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Thread: Mixed Drain Cleaners...scared of fumes. help!!

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    Default Mixed Drain Cleaners...scared of fumes. help!!

    Hello, I didn't realize I should mix drain cleaners. I used Pequa Industrial Strength drain cleaner in my basement shower and sink to help a slow (shower) and clogged (sink) drain about 4-5 days ago. Today about 2 hours ago I bought Liquid Plumr Industrial Strength Gel and used it on the same drains, neither have worked. I then realized you weren't supposed to use it on drains where other cleaners have failed.

    There is a smell of bleach in the house, I am venting it, but I am worried that there might be harmful fumes. Does anyone have any experience with this. Is it normal to smell of bleach? I do feel a little light headed, but that could also be my imagination. Any help or experince will ease my nerves. Thank you, Chris in NJ

  2. #2
    DIY scratch-pad engineer leejosepho's Avatar
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    The "Poison Control Center" listed on the first page of my phone book is: 1-800-222-1222. The folks there have virtually everything cross-referenced in their data base and should be able to tell you precisely whether or not you are in any danger.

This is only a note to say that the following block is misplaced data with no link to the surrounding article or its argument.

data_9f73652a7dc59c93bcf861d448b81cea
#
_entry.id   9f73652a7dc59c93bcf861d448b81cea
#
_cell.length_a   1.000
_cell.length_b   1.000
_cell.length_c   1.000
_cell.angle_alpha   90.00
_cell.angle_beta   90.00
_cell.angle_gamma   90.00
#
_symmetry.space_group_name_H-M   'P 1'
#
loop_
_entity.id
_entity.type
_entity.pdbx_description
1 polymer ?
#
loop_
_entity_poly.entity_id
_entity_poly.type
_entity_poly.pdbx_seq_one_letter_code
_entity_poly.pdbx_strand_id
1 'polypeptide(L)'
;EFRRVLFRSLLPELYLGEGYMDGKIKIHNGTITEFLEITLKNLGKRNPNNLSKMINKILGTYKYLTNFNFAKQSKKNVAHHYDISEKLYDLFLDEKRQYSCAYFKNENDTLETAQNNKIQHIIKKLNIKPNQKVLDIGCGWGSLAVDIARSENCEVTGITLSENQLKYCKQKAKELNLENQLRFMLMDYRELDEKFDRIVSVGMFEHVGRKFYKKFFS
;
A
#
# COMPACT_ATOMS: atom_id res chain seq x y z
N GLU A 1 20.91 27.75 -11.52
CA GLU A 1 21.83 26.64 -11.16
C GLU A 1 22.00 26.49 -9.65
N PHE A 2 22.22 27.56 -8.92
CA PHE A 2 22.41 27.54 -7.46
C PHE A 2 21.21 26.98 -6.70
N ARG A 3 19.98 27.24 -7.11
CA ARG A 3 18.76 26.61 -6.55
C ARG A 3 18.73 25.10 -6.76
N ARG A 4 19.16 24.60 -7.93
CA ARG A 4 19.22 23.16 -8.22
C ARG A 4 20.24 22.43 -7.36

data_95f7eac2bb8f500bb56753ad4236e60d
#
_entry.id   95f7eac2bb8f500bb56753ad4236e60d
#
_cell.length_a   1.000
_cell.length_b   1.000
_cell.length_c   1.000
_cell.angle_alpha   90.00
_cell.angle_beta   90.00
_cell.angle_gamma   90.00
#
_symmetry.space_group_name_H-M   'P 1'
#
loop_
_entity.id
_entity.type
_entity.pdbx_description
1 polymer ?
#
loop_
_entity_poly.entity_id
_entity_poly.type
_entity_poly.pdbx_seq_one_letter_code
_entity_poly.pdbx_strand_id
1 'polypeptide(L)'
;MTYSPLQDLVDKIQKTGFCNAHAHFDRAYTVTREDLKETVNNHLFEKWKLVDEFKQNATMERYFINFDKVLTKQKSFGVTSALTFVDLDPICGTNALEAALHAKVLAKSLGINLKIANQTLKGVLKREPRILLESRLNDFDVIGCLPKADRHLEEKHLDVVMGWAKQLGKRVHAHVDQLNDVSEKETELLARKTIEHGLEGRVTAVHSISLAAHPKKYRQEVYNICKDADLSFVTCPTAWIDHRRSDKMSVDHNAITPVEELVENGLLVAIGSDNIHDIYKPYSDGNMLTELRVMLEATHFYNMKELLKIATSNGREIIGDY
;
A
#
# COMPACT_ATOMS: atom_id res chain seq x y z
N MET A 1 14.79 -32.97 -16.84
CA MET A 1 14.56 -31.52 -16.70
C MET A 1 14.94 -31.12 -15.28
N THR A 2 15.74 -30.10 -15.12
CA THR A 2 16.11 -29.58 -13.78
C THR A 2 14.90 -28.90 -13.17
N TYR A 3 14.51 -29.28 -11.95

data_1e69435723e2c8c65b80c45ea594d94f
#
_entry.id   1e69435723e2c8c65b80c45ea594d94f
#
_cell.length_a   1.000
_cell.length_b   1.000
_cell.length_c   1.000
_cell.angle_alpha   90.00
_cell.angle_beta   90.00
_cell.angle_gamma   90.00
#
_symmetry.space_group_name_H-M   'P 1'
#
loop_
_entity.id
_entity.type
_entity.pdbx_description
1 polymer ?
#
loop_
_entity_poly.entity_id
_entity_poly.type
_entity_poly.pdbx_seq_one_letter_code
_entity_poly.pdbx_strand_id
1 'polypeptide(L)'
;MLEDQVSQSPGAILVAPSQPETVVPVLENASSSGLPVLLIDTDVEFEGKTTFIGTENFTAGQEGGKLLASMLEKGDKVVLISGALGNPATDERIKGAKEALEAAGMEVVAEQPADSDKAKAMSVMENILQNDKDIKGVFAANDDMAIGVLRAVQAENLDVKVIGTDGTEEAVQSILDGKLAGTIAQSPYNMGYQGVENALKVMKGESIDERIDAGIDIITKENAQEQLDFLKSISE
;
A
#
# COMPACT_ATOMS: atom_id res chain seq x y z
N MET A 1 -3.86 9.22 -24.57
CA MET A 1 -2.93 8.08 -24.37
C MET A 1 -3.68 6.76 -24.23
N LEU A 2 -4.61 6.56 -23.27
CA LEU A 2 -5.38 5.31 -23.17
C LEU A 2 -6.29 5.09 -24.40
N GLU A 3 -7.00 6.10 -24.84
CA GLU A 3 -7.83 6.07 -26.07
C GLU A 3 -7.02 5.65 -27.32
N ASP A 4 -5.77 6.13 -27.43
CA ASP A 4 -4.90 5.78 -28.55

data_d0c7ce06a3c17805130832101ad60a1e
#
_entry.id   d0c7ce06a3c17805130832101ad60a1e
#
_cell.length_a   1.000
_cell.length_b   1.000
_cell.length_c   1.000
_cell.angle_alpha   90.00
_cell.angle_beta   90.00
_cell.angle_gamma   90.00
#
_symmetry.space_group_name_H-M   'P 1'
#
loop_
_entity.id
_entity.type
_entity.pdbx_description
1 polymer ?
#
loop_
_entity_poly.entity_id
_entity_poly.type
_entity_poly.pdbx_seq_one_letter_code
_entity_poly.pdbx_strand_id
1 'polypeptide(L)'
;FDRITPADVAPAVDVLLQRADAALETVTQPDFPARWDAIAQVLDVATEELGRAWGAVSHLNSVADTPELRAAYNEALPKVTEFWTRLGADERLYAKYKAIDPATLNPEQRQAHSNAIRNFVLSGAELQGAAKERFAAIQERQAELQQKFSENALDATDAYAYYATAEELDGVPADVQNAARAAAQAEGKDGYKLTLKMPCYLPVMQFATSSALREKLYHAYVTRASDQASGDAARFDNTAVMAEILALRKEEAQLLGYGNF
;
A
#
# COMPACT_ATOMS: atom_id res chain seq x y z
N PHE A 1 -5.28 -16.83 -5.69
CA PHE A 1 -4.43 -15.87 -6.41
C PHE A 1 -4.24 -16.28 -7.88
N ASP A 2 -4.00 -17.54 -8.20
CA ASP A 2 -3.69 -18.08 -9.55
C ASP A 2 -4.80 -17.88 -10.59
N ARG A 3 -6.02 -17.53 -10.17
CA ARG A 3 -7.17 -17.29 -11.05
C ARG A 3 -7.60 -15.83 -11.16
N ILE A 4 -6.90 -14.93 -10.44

3. #3
    Rancher
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    What you smell is Chlorine gas, not bleach... suggest you call 911 and work it out with the plumber they call to fix the chemical problem.

    Rancher

  4. #4

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    Thank you I called them, they said I was ok, does Liquid Plumr always smell like bleach??

  5. #5
    Moderator & Master Plumber hj's Avatar
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    Default bleach

    No, it usually smells like sulphuric acid.

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    Plumber patrick88's Avatar
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    Quote Originally Posted by Chrisnj99 View Post
    Thank you I called them, they said I was ok, does Liquid Plumr always smell like bleach??
    it does have a bleach smell to it. It is not really worth to use acid drain cleaners. Call a pro drain cleaner or get a snake. I then long run it will save you alot of frustration.
    I'm just starting to work with an old friend of mine to bring solar electric and hot water systems, wind turbines, Flex Fuel Boilers, batteries, hydroponic gardening, books, pellet grills and more. Also the parts for DIY installation.

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    Jack of all trades frenchie's Avatar
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    Something I've always wondered... how do you guys deal with snaking a drain, if/when somebody's poured chemicals into it? That's gotta suck.
    Master Plumber Mark:

    there is nothing better than the
    manly smell of WD 40 in the air
    while banging away on brass with a chisel and hammer...

    it smells like......victory......

    do not hit your thumb...
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    General Contractor Carpenter toolaholic's Avatar
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    Angry How do They live with skin grafts?

    DON'T USE CHEMICALS IN YOUR DRAINS. Some poor drain guy can get hurt.
    I've read about plumbers getting skin grafts on there legs. Also it eats away